Sunday, November 26, 2006

The Freshman (1925)

There's really nothing masculine about having your arms ass deep behind a man's balls

Genre: Silent Family Comedy Sport Romance

Starring: Harold Lloyd (Girl Shy; Safety Last), Jobyna Ralston (Wings; The Kid Brother)

Directed By: Fred C. Newmeyer & Sam Taylor (Slapstick Symposium)

Overview: A naive young man goes off to college in hopes of becoming the most popular boy in school. He soon finds that being on the football team is a necessary step.

Here's another one of the absolute mediocre films I feel I need mention, yet don't feel the need to waste too much of my time with, priorities being what they are in life. Rather than give a long-winded explanation of why this is passably acted in the style of the time, and shot in such a way that the camera serves to do nothing but frame the tale, I'll just tell you this: of all the Harold Lloyd films I was told I had to see 'Before I Died' by a big fat tome, this was the most unimpressive one to date. I don't know if it's because in today's day and age this warm and snugly cliché is about as lively as a necrophiliac's horse, or if it's just that of all the predictable slapsticky gag moments imaginable, this used pretty much every single one.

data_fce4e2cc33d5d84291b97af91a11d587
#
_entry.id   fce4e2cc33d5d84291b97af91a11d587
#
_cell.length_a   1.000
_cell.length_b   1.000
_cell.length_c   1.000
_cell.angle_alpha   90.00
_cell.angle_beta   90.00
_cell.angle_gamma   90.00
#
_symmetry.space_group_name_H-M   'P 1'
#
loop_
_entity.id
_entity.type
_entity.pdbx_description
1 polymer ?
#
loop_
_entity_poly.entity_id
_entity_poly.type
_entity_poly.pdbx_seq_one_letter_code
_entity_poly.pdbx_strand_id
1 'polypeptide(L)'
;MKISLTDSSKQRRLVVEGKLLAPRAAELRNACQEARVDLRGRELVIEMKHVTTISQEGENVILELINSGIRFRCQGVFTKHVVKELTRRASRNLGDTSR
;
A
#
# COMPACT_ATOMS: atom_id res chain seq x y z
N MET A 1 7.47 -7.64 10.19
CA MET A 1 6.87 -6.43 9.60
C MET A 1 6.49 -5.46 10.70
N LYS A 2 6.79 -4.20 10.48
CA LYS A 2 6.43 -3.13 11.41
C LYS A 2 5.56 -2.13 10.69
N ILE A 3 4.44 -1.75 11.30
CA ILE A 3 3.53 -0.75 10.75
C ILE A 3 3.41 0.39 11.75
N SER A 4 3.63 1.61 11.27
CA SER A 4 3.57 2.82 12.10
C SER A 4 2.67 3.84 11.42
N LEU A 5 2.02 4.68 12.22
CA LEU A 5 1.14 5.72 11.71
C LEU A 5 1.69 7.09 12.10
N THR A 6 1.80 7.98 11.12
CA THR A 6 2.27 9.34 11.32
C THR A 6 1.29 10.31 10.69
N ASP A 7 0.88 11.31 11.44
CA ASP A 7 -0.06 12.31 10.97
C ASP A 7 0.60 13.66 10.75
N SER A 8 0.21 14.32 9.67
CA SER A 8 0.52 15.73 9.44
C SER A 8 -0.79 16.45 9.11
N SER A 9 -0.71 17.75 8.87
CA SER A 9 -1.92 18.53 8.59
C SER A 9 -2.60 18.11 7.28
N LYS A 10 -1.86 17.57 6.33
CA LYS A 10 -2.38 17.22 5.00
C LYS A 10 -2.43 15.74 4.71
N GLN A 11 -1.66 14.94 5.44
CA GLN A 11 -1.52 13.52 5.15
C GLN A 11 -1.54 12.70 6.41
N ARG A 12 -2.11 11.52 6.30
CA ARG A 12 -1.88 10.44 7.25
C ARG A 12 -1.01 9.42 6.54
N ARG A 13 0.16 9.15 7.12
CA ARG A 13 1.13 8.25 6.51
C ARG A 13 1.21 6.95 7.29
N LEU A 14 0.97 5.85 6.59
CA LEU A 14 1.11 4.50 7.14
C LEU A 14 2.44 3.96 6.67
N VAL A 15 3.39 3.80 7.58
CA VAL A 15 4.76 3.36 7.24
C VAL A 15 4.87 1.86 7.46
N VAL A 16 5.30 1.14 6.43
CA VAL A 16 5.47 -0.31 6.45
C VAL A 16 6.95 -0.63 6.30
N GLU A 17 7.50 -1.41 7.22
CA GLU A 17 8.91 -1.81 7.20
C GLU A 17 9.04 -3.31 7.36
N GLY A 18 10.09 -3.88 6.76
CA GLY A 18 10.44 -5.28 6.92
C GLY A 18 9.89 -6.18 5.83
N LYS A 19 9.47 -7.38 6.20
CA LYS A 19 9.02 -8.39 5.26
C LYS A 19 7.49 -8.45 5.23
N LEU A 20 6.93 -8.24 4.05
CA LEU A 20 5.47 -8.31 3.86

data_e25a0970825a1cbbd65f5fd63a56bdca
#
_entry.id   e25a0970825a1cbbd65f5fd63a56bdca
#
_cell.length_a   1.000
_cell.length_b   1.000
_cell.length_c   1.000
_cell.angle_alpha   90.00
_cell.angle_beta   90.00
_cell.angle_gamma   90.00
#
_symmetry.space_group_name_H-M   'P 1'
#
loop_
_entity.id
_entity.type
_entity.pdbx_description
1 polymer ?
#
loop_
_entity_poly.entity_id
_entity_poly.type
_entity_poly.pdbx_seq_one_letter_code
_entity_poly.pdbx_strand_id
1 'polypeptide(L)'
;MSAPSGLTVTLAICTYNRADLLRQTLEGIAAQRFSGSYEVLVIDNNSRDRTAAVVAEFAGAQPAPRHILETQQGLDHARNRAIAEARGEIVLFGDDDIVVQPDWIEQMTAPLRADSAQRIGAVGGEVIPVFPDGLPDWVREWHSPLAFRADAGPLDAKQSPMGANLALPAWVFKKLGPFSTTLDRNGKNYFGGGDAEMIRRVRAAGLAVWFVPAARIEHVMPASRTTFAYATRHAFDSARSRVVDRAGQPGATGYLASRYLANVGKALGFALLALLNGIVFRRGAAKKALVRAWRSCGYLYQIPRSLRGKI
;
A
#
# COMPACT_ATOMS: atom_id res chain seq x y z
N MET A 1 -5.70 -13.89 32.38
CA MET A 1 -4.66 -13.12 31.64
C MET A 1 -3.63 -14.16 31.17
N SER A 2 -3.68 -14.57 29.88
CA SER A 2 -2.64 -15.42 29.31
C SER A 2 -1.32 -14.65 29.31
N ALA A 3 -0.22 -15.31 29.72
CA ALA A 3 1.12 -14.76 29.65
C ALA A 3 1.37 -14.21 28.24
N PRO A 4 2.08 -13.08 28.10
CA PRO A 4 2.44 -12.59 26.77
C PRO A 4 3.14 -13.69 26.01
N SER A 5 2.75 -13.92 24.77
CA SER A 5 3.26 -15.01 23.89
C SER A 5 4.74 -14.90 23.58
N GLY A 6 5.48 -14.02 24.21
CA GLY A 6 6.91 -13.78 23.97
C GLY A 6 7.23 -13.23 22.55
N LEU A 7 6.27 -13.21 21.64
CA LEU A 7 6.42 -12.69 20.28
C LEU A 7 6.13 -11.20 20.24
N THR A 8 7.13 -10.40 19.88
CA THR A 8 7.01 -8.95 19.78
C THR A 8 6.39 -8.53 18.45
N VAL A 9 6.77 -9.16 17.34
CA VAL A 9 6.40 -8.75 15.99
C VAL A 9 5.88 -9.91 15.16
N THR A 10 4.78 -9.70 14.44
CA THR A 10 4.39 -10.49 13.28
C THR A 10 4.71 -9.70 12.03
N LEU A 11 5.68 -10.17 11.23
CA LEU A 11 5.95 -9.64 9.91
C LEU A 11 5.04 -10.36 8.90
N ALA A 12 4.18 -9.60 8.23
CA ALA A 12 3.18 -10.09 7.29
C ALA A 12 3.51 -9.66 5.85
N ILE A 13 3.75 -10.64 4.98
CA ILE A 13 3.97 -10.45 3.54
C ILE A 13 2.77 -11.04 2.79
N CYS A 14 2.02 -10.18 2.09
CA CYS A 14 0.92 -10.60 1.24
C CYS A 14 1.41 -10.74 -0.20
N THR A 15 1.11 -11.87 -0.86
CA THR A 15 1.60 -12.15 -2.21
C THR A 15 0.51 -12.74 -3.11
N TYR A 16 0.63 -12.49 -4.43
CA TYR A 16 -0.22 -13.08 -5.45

All in all this was probably so important a film in its time because since then I've seen this movie rehashed about fifty times. "Really? He actually comes through and wins the big game?! NO! What a twist!"

Yeah, not so much.

When a woman does it on the other hand...HOT

Overall Rating: 62% (Kinda Smelly If You Ask Me)

Aftertaste: While looking into this, I read the words 'Harold Lloyd's most loved film,' which makes it obvious to me that the person who wrote it hasn't seen a single other film of his. What's awesome about Lloyd is his stunts. This one really has none of that; it's a cute little story about a dude with a bucket of insecurities trying so hard to be famous that he looks like a gullible goof. What's the lesson here, don't be a dweeb? Thanks I learned that back in the days where I was measuring my wink in junior high.